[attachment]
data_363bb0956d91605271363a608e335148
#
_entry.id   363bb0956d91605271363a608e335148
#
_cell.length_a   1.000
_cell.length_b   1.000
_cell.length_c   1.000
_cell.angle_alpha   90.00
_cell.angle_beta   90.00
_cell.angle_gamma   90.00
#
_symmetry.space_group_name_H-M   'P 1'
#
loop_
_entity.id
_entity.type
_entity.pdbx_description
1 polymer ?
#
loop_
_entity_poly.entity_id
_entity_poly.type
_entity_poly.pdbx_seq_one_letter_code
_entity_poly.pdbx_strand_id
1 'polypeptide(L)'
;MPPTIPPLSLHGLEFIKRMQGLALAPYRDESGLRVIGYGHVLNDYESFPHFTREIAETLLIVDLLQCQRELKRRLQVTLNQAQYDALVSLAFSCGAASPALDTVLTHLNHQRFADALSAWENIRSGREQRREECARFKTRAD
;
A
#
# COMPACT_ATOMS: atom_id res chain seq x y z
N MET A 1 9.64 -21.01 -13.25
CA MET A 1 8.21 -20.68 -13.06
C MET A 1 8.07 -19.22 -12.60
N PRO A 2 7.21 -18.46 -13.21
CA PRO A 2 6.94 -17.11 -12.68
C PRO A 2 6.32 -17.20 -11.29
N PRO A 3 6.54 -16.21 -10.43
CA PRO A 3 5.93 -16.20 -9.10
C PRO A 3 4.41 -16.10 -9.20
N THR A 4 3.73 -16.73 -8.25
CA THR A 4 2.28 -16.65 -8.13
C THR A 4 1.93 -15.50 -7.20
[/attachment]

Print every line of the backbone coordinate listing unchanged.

data_363bb0956d91605271363a608e335148
#
_entry.id   363bb0956d91605271363a608e335148
#
_cell.length_a   1.000
_cell.length_b   1.000
_cell.length_c   1.000
_cell.angle_alpha   90.00
_cell.angle_beta   90.00
_cell.angle_gamma   90.00
#
_symmetry.space_group_name_H-M   'P 1'
#
loop_
_entity.id
_entity.type
_entity.pdbx_description
1 polymer ?
#
loop_
_entity_poly.entity_id
_entity_poly.type
_entity_poly.pdbx_seq_one_letter_code
_entity_poly.pdbx_strand_id
1 'polypeptide(L)'
;MPPTIPPLSLHGLEFIKRMQGLALAPYRDESGLRVIGYGHVLNDYESFPHFTREIAETLLIVDLLQCQRELKRRLQVTLNQAQYDALVSLAFSCGAASPALDTVLTHLNHQRFADALSAWENIRSGREQRREECARFKTRAD
;
A
#
# COMPACT_ATOMS: atom_id res chain seq x y z
N MET A 1 9.64 -21.01 -13.25
CA MET A 1 8.21 -20.68 -13.06
C MET A 1 8.07 -19.22 -12.60
N PRO A 2 7.21 -18.46 -13.21
CA PRO A 2 6.94 -17.11 -12.68
C PRO A 2 6.32 -17.20 -11.29
N PRO A 3 6.54 -16.21 -10.43
CA PRO A 3 5.93 -16.20 -9.10
C PRO A 3 4.41 -16.10 -9.20
N THR A 4 3.73 -16.73 -8.25
CA THR A 4 2.28 -16.65 -8.13
C THR A 4 1.93 -15.50 -7.20